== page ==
Yesterday’s domestic economic news included a sharp fall in the Melbourne Institute index of consumer confidence. Debate on the causes identified fear of terror attacks in the wake of the London bombing, the high price of oil and the government’s planned industrial relations reform. Only the last factor is unique to Australia. There are two excellent articles from the wider world on the effects on financial markets of oil and terror.
The Economist’s Buttonwood says: ” …while investors may be able to throw off risks that they have no way of quantifying (ie that of terrorist attack), they are, in fact, reasonably clear-eyed about the likely impact of tangible things like sharply dearer oil. Where oil spikes and repeated acts of terrorism coincide, however – other than in the Middle East – is in tending to produce slower economic growth. And that is one thing that even brave London’s spirit of endurance can do nothing to fix.”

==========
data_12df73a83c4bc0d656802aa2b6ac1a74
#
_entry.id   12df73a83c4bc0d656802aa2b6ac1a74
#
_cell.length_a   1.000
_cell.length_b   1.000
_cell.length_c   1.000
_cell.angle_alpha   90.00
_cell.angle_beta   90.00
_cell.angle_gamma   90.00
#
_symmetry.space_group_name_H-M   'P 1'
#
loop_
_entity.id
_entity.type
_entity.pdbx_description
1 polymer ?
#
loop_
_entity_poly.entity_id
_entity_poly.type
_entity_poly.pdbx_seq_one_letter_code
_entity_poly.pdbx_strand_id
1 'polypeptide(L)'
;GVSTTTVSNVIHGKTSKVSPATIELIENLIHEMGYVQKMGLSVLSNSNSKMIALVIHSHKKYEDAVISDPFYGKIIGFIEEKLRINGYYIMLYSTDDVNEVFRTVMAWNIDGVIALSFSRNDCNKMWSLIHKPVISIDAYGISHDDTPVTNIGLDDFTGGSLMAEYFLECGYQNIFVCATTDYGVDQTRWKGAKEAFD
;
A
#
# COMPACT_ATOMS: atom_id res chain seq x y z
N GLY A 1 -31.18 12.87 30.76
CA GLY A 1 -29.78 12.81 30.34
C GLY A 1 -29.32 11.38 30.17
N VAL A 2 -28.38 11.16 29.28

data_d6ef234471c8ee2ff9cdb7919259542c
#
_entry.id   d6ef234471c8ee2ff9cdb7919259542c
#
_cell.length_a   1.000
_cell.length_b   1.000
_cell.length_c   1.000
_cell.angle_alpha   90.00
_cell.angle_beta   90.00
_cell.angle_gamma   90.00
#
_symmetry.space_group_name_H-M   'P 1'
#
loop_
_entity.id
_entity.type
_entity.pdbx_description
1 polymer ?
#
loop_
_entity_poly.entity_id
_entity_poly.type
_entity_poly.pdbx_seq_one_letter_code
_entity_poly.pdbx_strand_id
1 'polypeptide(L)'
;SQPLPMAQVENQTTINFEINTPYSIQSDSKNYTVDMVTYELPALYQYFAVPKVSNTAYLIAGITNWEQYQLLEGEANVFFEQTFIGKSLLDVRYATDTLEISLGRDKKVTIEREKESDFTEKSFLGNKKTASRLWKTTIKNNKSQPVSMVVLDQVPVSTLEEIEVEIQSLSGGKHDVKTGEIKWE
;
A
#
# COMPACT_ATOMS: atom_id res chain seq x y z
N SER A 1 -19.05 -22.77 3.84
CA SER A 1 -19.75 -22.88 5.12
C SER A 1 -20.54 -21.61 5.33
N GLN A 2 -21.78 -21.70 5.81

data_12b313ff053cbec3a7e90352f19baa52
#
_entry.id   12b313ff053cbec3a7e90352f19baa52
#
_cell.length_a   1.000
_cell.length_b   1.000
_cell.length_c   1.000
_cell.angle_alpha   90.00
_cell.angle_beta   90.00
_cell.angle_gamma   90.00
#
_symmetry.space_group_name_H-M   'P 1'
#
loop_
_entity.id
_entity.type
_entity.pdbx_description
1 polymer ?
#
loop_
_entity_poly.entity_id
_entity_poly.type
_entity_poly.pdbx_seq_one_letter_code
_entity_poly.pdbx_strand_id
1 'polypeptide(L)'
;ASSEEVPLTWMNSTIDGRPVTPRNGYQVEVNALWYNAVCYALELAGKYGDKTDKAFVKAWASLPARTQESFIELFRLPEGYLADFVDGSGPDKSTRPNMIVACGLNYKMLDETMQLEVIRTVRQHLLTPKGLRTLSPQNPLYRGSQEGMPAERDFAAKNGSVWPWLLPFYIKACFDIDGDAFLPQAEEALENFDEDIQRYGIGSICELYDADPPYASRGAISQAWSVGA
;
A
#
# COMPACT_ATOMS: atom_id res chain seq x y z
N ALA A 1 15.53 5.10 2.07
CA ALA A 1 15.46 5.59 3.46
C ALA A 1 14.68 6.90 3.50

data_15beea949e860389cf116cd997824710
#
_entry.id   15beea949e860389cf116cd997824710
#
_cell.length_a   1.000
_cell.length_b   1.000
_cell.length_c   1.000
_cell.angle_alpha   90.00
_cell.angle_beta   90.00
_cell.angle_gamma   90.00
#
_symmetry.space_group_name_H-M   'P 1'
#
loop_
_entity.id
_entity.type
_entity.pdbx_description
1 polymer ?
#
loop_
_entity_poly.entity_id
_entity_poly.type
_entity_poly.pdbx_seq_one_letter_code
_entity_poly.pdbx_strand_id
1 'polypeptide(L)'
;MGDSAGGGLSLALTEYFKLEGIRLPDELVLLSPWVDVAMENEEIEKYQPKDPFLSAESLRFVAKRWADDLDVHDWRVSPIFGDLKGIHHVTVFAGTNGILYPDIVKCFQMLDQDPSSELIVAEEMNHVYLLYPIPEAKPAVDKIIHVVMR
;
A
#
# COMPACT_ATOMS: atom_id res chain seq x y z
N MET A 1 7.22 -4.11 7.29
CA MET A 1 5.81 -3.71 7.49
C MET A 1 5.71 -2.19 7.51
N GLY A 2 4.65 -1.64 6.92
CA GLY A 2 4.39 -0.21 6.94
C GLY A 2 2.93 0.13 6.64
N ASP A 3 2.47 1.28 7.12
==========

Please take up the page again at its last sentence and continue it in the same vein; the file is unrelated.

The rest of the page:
The palm for today, however, goes to Kenneth Rogoff, former IMF Chief Economist. Rogoff tackles Alan Greenspan’s conundrum – the conjunction of strong growth and low bond rates. “The global economy seems to be walking on water, shrugging off soaring oil prices, policy paralysis in Europe, unsustainable borrowing by the United States and record housing prices.”
Rogoff’s analysis focuses on investor uncertainty – even “a small chance of catastrophe over the next five to ten years.” As in the immediate post-war years, geopolitical concerns may be keeping the whole show on the road.
See Henry Thornton’s Blog here.